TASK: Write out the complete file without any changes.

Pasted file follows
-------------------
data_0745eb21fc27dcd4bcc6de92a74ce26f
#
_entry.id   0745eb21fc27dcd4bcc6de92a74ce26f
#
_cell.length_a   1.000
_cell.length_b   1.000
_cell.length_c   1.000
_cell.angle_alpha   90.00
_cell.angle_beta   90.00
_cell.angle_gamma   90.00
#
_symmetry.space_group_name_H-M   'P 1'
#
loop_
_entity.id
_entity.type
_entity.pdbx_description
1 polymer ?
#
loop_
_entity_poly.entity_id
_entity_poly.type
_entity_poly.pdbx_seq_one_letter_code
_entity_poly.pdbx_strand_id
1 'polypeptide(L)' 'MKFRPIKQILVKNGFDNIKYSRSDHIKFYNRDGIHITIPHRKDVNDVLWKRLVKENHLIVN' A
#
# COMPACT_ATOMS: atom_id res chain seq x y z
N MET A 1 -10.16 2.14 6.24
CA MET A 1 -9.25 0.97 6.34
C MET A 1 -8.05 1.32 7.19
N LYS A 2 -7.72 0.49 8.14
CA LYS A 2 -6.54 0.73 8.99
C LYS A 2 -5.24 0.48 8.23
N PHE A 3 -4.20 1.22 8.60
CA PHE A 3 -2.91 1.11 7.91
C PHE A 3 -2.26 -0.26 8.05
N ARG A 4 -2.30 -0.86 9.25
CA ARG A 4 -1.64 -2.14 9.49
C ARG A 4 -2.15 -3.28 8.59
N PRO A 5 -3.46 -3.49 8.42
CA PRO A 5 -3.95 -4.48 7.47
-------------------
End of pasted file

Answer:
data_0745eb21fc27dcd4bcc6de92a74ce26f
#
_entry.id   0745eb21fc27dcd4bcc6de92a74ce26f
#
_cell.length_a   1.000
_cell.length_b   1.000
_cell.length_c   1.000
_cell.angle_alpha   90.00
_cell.angle_beta   90.00
_cell.angle_gamma   90.00
#
_symmetry.space_group_name_H-M   'P 1'
#
loop_
_entity.id
_entity.type
_entity.pdbx_description
1 polymer ?
#
loop_
_entity_poly.entity_id
_entity_poly.type
_entity_poly.pdbx_seq_one_letter_code
_entity_poly.pdbx_strand_id
1 'polypeptide(L)' 'MKFRPIKQILVKNGFDNIKYSRSDHIKFYNRDGIHITIPHRKDVNDVLWKRLVKENHLIVN' A
#
# COMPACT_ATOMS: atom_id res chain seq x y z
N MET A 1 -10.16 2.14 6.24
CA MET A 1 -9.25 0.97 6.34
C MET A 1 -8.05 1.32 7.19
N LYS A 2 -7.72 0.49 8.14
CA LYS A 2 -6.54 0.73 8.99
C LYS A 2 -5.24 0.48 8.23
N PHE A 3 -4.20 1.22 8.60
CA PHE A 3 -2.91 1.11 7.91
C PHE A 3 -2.26 -0.26 8.05
N ARG A 4 -2.30 -0.86 9.25
CA ARG A 4 -1.64 -2.14 9.49
C ARG A 4 -2.15 -3.28 8.59
N PRO A 5 -3.46 -3.49 8.42
CA PRO A 5 -3.95 -4.48 7.47